Environmental Justice and Industrial Animal Farms

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Concentrated animal feeding operations (CAFOs), or intensive animal production facilities, minimize the space necessary to produce the greatest number of livestock possible. These facilities also produce high concentrations of waste and pollution, which pose significant environmental threats to local water systems and air quality, and they have been linked to increased respiratory dysfunction, lower immune health, and lower mental health for workers and for the people of nearby populations. According to a recent study by Ji-Young Son, associate research scientist, and Michelle Bell, professor of environmental health at Yale’s School of the Environment, CAFOs are disproportionately distributed near communities of color and impoverished communities. The Bell Research Group hopes to address this environmental injustice in collaboration with Arizona State University and Rice University by developing more accurate models of CAFO exposure to inform communities and policymakers. 

The researchers studied North Carolina, home to the second largest hog industry in the US, and estimated CAFO exposure across the state. Consistent with results of previous studies, they found a high density of CAFOs close to racial/ethnic minority communities and areas of poverty. However, their model—an advancement of previous work—showed larger areas of risk compared to more traditional methods.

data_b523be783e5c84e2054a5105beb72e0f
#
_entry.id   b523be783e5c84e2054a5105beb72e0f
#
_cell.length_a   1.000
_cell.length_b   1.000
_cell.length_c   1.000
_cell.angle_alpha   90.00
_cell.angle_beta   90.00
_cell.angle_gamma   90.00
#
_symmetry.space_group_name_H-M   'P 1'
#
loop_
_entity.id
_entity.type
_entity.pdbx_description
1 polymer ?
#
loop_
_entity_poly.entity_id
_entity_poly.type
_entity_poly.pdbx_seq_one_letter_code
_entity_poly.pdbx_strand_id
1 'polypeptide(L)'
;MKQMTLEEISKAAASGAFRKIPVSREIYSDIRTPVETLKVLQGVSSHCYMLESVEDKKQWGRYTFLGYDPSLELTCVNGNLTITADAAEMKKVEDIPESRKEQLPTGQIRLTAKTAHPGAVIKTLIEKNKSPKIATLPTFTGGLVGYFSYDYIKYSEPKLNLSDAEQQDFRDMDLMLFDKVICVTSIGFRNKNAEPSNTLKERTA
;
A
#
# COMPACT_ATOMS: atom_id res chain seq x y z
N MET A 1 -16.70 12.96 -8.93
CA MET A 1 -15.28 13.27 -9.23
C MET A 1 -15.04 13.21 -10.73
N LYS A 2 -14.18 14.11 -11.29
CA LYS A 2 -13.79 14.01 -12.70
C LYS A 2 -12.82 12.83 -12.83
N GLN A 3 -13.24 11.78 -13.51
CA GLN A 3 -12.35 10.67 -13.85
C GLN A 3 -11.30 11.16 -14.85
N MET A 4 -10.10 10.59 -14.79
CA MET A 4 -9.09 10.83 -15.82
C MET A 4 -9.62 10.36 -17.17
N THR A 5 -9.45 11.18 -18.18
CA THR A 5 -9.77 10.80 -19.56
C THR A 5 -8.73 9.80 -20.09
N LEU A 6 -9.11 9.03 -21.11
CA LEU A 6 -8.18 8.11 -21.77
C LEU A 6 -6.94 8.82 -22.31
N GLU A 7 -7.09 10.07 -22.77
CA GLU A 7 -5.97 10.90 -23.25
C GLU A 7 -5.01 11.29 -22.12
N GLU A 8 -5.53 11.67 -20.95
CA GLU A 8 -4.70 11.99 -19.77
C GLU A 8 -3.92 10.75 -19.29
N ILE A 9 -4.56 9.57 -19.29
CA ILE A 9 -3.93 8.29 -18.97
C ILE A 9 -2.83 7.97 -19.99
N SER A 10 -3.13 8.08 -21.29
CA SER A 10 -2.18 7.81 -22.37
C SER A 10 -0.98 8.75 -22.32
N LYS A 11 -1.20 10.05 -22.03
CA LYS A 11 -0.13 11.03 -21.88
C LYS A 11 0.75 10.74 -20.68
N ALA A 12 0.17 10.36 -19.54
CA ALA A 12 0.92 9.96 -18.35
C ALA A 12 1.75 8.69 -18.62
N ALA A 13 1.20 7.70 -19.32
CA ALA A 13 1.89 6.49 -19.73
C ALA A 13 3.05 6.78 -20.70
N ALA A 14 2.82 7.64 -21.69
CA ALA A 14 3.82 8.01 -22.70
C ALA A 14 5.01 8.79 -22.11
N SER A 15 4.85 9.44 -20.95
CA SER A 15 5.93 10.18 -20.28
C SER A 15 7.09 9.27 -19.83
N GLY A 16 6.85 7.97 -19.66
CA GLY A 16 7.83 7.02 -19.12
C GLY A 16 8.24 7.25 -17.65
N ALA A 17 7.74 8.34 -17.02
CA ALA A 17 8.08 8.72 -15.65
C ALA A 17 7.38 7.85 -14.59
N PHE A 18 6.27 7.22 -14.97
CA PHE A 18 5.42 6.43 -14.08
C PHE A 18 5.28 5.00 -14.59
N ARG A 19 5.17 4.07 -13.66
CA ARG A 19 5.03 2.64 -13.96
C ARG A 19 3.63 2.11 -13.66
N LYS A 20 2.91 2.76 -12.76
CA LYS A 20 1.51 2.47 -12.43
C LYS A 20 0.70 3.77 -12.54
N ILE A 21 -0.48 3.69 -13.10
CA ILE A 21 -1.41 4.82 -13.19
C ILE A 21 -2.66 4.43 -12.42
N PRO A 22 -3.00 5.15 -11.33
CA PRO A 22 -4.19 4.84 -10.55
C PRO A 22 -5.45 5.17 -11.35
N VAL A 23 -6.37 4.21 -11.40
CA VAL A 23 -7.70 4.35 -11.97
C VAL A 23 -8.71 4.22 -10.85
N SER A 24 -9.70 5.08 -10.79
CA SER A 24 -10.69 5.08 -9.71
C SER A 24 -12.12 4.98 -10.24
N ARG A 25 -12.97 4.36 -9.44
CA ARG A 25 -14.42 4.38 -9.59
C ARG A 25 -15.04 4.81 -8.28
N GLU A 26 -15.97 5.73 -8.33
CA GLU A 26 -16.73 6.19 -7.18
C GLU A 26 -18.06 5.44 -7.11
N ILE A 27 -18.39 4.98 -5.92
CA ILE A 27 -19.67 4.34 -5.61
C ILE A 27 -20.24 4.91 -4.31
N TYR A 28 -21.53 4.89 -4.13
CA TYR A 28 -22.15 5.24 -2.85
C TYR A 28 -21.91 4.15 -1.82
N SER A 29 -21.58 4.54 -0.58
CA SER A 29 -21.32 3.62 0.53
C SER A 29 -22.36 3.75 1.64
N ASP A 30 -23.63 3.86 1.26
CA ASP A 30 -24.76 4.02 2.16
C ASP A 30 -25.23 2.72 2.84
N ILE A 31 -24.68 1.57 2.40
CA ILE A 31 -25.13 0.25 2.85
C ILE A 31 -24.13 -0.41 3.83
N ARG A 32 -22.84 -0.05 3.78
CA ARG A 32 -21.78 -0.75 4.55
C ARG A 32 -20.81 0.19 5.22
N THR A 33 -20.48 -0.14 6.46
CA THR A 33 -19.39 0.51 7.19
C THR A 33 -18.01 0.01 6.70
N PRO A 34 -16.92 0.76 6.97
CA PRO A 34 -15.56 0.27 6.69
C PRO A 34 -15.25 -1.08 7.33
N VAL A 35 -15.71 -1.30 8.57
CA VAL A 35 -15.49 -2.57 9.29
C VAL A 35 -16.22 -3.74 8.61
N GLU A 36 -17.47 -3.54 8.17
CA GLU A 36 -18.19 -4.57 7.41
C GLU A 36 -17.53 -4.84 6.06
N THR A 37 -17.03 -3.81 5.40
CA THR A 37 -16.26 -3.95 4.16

“Our study suggested that more refined exposure assessment from CAFOs is very important,” said Son, lead author and a member of the Bell Research Group. Previous studies analyzed CAFO exposure by counting the CAFO facilities within a given area—such as within each ZIP code of a state—or by assessing the distance of different populations to nearby CAFOs. The Bell Research Group developed a more advanced approach that addresses several limitations of earlier work. In their approach, exposure to CAFOs accounted for proximity of a community to multiple CAFO facilities. Their data was able to show that a CAFO near a ZIP code boundary impacts more than one ZIP code region. 

The researchers also analyzed the racial residential isolation and the educational residential isolation of North Carolina in relation to CAFOs. The researchers used these more complex metrics to evaluate the segregation of communities by race and education level, instead of simply measuring the percentages of different demographic groups within a community. 

According to Son, determining the relative segregation of different populations is crucial for understanding the environmental justice implications of CAFO pollution. The disparities in CAFO exposure were starker under the team’s newly developed exposure approach compared to earlier more simplistic methods, which suggests that the earlier work underestimated the environmental justice issue of CAFOs.

The Bell Research Group hopes to expand their study to include other regions of the country and metrics that will account for CAFO size and intensity. “CAFO-produced pollution may have a substantial impact on health,” Son said. “Our next step is to look at associated health disparities in nearby communities, especially in communities of minorities and low socioeconomic status.”

Son, J. Y., Muenich, R. L., Schaffer-Smith, D., Miranda, M. L., & Bell, M. L. (2021). Distribution of environmental justice metrics for exposure to CAFOs in North Carolina, USA. Environmental Research, 195, 110862.